Uber prices expected to rise as company implements Supreme Court decision

Uber prices expected to rise as company implements Supreme Court decision

Drivers are now entitled to minimum wage, holiday pay and pension

UBER prices could rise in the UK after a legal win for the ride hailing app’s drivers that changes their employment status, analysts have said.

From today, Uber will top up the wages of its workers if pay does not amount to an hourly rate of £8.72 per hour. The average hourly wage for an Uber driver is £17 in London and £14 across the rest of the UK.

It follows a Supreme Court ruling in February that its drivers should be classed as workers — rather than self-employed — meaning that they are entitled to minimum wage, holiday pay and pensions.

The company has pledged to keep its fare prices competitive with the likes of Bolt and Lyft. However, analysts have said that the increase in Uber’s costs are likely trickle down to its customers. Uber pushed up prices in California after a similar ruling.

Joe Aiston, a senior associate in employment law at firm Taylor Wessing, said that the changes to the drivers’ employment status would “almost certainly involve passing those costs onto Uber’s customers.”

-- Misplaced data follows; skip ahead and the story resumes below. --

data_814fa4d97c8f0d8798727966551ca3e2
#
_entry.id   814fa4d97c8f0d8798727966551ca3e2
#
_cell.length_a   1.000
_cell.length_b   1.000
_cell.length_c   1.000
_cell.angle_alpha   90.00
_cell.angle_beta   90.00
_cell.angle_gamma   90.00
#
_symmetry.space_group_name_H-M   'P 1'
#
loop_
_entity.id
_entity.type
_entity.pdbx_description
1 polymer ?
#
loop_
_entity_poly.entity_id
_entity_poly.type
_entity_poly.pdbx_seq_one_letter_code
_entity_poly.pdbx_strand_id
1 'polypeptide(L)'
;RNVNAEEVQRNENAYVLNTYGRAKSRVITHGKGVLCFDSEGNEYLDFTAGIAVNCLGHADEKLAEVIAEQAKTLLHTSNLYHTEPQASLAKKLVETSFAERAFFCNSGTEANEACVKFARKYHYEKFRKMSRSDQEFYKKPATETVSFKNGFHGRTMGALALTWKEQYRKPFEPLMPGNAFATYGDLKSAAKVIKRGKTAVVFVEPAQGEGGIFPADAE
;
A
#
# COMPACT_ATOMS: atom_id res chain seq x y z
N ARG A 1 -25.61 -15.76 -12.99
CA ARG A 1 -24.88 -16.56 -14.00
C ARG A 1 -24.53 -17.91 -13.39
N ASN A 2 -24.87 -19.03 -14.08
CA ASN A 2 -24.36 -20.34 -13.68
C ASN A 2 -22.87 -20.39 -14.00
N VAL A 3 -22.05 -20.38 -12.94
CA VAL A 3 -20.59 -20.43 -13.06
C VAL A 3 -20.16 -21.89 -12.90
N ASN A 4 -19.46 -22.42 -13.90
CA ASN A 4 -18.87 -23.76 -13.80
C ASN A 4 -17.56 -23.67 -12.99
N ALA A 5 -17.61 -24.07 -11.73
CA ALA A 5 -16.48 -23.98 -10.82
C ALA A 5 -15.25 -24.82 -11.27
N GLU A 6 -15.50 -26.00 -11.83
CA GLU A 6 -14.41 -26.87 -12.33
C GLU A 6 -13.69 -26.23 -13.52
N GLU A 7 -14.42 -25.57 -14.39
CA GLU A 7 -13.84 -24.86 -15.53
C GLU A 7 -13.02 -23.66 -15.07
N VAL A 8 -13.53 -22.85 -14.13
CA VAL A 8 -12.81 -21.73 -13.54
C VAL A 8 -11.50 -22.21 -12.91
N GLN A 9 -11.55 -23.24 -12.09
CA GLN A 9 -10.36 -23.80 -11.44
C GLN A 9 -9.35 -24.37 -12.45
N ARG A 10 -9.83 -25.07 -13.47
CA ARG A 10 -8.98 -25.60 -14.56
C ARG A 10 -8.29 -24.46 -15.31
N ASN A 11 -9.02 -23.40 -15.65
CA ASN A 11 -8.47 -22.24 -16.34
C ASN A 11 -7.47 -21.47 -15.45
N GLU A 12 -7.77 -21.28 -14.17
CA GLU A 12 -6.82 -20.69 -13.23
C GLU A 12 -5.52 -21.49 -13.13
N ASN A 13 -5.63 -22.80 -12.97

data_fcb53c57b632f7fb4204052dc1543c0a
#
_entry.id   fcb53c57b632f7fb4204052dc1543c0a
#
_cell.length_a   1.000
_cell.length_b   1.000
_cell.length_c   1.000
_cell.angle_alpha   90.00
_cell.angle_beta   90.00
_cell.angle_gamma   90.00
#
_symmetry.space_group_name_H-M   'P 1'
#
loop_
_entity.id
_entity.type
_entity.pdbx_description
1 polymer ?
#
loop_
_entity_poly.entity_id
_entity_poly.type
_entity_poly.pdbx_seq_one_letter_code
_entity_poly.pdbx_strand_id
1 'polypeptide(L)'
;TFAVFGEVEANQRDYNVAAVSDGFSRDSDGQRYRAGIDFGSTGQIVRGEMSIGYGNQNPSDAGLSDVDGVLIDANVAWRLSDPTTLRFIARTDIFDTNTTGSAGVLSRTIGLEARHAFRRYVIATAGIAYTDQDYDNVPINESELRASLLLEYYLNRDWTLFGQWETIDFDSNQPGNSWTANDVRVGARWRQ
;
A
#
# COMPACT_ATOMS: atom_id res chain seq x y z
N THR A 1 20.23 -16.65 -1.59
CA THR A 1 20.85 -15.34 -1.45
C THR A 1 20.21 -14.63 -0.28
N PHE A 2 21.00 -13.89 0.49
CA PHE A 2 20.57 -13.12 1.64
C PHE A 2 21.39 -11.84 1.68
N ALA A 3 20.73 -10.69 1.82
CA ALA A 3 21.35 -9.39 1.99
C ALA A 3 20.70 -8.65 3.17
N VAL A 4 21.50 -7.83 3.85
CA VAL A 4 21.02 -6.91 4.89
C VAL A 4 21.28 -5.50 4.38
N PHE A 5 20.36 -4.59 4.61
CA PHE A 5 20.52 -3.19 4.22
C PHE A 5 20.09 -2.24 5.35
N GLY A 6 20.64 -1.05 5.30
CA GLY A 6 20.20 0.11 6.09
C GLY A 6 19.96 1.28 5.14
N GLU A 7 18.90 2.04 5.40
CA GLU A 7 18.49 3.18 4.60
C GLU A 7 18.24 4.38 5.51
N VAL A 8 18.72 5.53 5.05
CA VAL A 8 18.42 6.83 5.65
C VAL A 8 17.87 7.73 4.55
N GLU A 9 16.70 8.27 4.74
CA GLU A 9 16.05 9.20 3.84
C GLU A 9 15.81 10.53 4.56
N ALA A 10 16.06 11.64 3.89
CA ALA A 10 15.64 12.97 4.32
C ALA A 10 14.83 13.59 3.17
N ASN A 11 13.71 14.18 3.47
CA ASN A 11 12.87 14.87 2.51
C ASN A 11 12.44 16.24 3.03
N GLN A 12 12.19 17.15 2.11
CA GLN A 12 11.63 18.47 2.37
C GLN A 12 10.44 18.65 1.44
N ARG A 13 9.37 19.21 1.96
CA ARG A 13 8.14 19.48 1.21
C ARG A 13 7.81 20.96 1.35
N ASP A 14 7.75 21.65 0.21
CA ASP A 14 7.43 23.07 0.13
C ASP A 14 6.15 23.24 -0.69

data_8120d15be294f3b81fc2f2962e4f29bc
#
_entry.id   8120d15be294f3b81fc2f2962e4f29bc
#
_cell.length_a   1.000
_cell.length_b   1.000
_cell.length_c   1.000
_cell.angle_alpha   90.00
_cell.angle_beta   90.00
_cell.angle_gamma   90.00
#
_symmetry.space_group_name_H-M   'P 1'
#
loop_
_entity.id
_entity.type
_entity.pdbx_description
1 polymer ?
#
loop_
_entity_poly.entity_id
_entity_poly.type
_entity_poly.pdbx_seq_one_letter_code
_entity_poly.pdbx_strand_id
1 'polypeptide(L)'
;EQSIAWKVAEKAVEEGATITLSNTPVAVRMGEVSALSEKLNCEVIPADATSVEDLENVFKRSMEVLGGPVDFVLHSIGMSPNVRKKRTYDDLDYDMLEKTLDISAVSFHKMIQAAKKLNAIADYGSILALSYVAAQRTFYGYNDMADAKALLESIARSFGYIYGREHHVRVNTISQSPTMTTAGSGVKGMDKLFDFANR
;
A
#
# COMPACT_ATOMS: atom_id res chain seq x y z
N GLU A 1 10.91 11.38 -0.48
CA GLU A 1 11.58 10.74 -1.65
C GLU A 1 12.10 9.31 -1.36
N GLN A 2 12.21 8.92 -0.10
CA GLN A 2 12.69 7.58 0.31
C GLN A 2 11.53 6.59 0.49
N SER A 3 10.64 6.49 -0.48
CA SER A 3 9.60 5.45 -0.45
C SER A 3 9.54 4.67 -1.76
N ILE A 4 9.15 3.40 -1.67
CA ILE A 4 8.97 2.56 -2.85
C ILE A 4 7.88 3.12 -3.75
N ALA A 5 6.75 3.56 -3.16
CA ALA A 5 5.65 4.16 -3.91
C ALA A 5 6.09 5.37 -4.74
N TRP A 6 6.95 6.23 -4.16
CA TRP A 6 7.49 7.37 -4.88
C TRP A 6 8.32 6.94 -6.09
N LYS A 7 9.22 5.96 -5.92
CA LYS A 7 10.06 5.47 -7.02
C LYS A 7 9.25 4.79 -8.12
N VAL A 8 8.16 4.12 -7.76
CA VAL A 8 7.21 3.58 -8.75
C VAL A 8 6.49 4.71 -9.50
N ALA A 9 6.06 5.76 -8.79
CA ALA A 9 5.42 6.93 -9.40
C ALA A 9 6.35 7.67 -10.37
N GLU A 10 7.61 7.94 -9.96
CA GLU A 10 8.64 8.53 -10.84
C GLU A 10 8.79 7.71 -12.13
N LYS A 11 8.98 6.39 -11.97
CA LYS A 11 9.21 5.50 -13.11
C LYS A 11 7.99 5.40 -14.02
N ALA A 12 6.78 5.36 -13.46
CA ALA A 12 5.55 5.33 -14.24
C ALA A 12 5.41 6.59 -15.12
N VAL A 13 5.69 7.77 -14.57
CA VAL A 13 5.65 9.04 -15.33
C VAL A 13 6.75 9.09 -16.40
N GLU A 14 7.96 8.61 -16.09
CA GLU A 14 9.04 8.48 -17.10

Stephen Morrall, a partner at Hunters Law, concurred, saying that the victory for drivers “will have a cost implication for customers.”

Such costs could be exacerbated by further legal action from disenfranchised workers, who have taken issue with Uber’s implementation of the Supreme Court’s ruling. James Ferrar, one of the Uber drivers that took the company to court, said that it is unfair on workers that minimum wage and holiday pay only begin to accrue once a driver has accepted a trip.

“If you go to work for Starbucks and no customers come into the shop should you still be paid? Of course you should,” he said. “Uber simply has to do this, this is not difficult to understand. Waiting is working.”

However, Jamie Heywood, Uber’s regional manager for Northern and Eastern Europe, argued that paying drivers from when they logged on would not allow them the freedom to work for other ride hailing services. He said that the company’s interpretation of the ruling allows drivers “both the protection and the flexibility that they want”.

Writing in today’s Evening Standard, Uber CEO Dara Khosrowshahi said: “This is a significant improvement in the standard of work for UK drivers. But I know many observers won’t pat us on the back for taking this step, which comes after a five-year legal battle. They have a point, though I hope the path that we chose shows our willingness to change.”

Uber was not legally obligated to unilaterally apply the Supreme Court’s ruling — in fact, it was only compelled to change the status of 25 drivers who had come forward asking for better worker’s rights at a tribunal in 2016. However, the company would likely have faced legal action from other drivers had it not applied the changes to its entire UK workforce.

Analysts have said that they expect today’s change to reverberate throughout the international gig economy, which has been criticised for the lack of stability that it provides workers.

The changes have not been implemented with the workforce of Uber Eats, the company’s food delivery arm.